It is currently common knowledge that lead exposure can cause severe health problems — particularly for young children. But while lead-based paint has long been banned in new construction, it remains a considerable risk in millions of homes built before lead was widely recognized as a threat.
In pristine condition, lead-based paint does not necessarily harm homeowners — but that all changes when general contractors enter the picture. Read on to learn how you can protect yourself and your loved ones as you proceed with home renovation projects:
Issued in 2008 and recently reaffirmed, the EPA’s Renovation, Repair and Painting Rule (often referred to as the RRP Rule) mandates that contractors working in homes constructed before 1978 maintain Lead-Safe Certification. To obtain certification, professionals must register with the EPA and complete eight-hour courses that offer insight into protective work practices. This legislation applies to jobs of all sizes — it kicks in for projects involving just six square feet of painted interior surface.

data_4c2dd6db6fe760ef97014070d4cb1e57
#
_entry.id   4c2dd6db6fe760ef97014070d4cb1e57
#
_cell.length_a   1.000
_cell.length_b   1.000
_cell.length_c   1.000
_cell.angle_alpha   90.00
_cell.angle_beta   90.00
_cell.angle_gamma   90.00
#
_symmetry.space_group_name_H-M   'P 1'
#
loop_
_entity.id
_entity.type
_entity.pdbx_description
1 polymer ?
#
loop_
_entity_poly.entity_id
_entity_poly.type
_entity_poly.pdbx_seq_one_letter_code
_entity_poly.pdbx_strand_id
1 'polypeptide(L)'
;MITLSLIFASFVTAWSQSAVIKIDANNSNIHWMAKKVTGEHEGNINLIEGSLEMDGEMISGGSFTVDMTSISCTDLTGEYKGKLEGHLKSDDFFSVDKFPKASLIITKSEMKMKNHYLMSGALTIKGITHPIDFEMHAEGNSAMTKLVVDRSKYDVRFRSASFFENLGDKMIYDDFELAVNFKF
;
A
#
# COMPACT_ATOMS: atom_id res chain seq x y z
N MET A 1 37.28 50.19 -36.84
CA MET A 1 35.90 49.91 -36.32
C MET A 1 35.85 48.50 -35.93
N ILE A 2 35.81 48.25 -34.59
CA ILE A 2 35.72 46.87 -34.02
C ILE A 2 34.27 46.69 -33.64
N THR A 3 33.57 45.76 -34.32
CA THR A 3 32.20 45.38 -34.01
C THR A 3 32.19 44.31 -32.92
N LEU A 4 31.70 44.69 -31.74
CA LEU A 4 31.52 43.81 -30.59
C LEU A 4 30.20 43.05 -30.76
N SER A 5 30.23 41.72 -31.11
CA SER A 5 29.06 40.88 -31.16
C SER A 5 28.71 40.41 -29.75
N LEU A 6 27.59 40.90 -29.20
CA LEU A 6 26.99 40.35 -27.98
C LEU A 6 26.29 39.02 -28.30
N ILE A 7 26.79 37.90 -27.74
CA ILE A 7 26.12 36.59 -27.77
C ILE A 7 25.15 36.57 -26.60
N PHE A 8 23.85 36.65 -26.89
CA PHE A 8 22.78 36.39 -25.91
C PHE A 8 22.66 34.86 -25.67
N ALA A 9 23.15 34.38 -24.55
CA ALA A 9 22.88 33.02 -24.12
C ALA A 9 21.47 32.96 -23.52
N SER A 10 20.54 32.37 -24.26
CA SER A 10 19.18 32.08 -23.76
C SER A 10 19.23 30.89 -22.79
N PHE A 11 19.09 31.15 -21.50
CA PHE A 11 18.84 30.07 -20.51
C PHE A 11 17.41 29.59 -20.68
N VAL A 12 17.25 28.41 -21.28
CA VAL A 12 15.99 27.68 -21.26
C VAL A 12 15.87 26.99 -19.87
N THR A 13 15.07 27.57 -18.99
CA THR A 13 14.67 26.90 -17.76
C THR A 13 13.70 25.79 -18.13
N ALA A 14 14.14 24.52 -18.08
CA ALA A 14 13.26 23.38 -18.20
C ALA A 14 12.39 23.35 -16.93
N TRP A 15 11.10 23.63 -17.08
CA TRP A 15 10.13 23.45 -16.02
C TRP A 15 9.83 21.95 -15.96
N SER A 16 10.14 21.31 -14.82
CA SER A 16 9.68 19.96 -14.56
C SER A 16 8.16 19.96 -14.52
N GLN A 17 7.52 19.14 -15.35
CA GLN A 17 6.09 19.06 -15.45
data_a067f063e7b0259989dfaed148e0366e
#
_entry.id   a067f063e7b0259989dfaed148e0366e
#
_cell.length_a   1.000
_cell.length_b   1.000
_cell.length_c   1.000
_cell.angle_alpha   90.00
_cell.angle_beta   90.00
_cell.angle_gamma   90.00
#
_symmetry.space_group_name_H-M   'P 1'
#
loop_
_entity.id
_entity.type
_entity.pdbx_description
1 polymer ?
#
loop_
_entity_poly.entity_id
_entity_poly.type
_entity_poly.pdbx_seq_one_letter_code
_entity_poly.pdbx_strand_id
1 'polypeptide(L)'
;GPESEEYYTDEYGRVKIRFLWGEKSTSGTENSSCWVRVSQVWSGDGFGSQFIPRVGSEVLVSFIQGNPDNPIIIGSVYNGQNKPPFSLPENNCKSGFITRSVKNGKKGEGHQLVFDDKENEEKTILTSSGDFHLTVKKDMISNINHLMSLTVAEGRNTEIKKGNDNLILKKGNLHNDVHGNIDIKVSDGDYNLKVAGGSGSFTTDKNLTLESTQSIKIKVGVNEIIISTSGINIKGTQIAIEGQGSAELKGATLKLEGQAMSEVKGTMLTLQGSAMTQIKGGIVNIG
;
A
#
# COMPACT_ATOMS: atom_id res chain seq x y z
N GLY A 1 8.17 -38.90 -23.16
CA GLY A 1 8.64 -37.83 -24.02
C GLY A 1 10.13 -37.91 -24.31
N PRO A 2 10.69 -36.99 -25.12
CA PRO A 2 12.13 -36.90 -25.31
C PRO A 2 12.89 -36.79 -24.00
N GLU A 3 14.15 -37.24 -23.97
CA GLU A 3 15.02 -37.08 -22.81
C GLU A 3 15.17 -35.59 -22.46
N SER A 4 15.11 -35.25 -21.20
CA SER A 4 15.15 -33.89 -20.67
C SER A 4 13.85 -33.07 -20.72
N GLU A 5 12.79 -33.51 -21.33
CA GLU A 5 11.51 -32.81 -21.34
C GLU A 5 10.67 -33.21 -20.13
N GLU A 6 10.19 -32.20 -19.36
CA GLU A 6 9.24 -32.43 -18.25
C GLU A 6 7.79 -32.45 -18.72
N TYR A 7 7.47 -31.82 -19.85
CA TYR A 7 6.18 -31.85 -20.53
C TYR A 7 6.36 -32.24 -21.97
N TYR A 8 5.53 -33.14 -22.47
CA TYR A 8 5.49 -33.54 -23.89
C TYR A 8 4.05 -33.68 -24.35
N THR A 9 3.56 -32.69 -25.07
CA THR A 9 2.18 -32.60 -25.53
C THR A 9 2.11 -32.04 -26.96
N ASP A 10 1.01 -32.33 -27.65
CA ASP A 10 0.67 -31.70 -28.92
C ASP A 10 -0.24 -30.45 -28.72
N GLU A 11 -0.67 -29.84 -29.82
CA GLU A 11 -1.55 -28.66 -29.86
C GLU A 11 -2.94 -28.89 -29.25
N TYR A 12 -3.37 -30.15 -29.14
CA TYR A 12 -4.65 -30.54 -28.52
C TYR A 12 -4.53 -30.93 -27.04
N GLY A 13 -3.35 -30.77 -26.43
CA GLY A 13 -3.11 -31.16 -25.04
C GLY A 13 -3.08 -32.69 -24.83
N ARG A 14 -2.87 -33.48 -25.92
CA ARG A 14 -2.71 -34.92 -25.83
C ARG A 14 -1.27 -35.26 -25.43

Next Steps For Working With Contractors
Most homeowners aren’t aware of the EPA’s RRP legislation, but contractors should be. Unfortunately, many fail to maintain necessary certification. If you intend to hire a contractor to work on a structure built before 1978, insist on seeing proof of certification first. Better yet, write this requirement into any contracts you sign; experts at the Consumers’ Checkbook recommend a statement indicating that contractors will “follow EPA regulations for containing the work area and minimizing the generation of lead-paint dust.” Avoid working with any contractors who claim that such measures will dramatically increase costs.
Don’t let contractor negligence cause suffering in your home. Look to Regan Zambri Long PLLC for assistance with your personal injury concerns.